October – still no date for surgery but the weather was the best it had been since April. I took a big chance and headed for a wee hill called Ben a’An. Not high, close to the road , full signal and not demanding. The normal route was closed so the detour was via the Ben Venue car park. I struggled up this modest hill in stunning conditions, reaching the top as everyone left – perfect timing. I was in no rush and the pain in my knee was offset by some painkillers! I had a night to rest it before a painful descent. Not going to describe it – please watch the film as its one of the best sunsets and in particular – sunrises I’ve had – amazing … was the pain worth it – maybe…….;)
November – Surgery – After Ben a’An , I decided to keep to the bike and I had a sleepless night above Glen Tilt (also the darkest night on a hill). The Stags roared all day and all night, but sunrise from the Munro was stunning! More great weather followed and I had a late afternoon cycle above a spectacular inversion at Loch Turret J Then the letter appeared, surgery was scheduled for the end of the month. Turns out there is something called an articular condyle defect. Where the end of my bone should be nice and white with cartilage – turns out its red raw (well looks like that) with no cartilage! A few meniscal tears as a side factor too, but at least the ligaments in this knee are better than the other !!!! Time will tell what’ll need done, but I felt good after surgery… painful but what are painkillers for ;) jk! Was signed off for at least two weeks….
December – Testing knee – it was sore but was told to get it moving a do as much as possible mmm Beinn Chrulaiste. So I decided to be a landscape photographer for the day – never been on a trip to take a photo – this was my first (maybe last ?). Was an awesome day out. Usually up and down this hill in under two hours but spent over eight on it! Knee was sore and landscapes awesome so much photo taking and drone flying J Please watch the film as it came out ok and shows the beauty of the day better than my clumsy text! Next few trips were battling elements on small hills.
So for 2016 , I need to continue my rehab and continue to build the knee up. Have another appointment in February which I hope goes well…. Lots to do in 2016…..
I always look forward to the festive break, a good few days off work and as such more versatility of when to go to the mountains. Usually the weather breaks for a good few days and the choices of mountain days opens up. Thoughts of white peaks and blue skies always enter the mind’s eye view ;)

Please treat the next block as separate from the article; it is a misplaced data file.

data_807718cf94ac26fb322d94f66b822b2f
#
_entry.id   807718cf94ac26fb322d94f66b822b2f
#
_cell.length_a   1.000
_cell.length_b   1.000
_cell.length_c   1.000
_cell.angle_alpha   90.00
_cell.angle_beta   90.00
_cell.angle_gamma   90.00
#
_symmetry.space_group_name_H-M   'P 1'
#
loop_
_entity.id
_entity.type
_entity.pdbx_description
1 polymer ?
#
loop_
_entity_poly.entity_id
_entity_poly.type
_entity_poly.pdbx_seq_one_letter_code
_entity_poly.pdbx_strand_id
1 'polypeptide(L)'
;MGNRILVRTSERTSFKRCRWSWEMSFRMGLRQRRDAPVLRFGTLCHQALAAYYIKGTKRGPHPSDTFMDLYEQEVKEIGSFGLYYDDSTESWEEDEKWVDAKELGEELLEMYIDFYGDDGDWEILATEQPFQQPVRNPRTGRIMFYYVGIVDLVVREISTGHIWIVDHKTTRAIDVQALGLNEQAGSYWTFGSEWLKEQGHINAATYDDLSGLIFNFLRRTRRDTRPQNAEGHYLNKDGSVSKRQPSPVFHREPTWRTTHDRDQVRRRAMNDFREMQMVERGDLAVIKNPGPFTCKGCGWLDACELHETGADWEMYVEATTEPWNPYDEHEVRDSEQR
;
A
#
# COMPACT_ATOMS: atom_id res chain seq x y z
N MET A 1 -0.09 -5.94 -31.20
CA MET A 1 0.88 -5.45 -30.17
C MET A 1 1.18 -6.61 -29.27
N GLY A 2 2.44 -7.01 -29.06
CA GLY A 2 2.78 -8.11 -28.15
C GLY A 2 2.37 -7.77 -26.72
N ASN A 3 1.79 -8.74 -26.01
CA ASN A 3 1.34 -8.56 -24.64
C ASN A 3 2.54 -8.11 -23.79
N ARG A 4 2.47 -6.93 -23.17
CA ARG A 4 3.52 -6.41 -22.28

My last mountain jaunt was spectacular and blues skies and white peaks is exactly what I experienced. Call it karma, balance, Yin and Yang or whatever, but the weather decided to make up for its kindness on my next two mountain trips!!
short film : https://www.facebook.com/steaming.boots.71/videos/465024873686183/
First up we had pencilled in the 20th for a pre Xmas trip. As it turned out the forecast was looking miserable – gales and storm force gusts up high and heavy rain/sleet…. Plans for any climbs were changed for a walk up The Brack. Our route would give us some shelter and not going too high (The summit is about 787m) should ease us from the worst of the weather. I was personally very happy – not only at getting out – but The Brack is the last remaining Corbett for me to walk south and east of Fort Bill. My last hill before damaging my knee was its neighbour Ben Donich, so it seemed a good place to go as a first unclimbed hill post-surgery! Not too much to say about the hike apart from it follows a track through the forest and then strikes rather steeply uphill- a feature that caused much amusement on the return - the saturated, soggy ground and gradient equated to many slips and bum slides down the slopes!!
Buachaille Etive Beag
Short Video - https://www.facebook.com/steaming.boots.71/videos/467071036814900/
Next up was the annual Boxing Day hike. The forecast was looking better for the 27th but neither of us could make that day, so we met up at 0700 hrs near Tyndrum. Plans for broad gully or something similar were decided against due to the large amounts of new, wet snow that had and was continuing to fall. Once again the winds were forecast to be ferocious!! More storm force gusts and this time from an easterly direction. We pondered on Beinn Dorain but eventually decided to see how far up Buachaille Etive Beag we could go. We headed up the Lairig Eilde soon hitting the snow line. We were well sheltered from the strong easterlies here and progress was good through the deep drifts.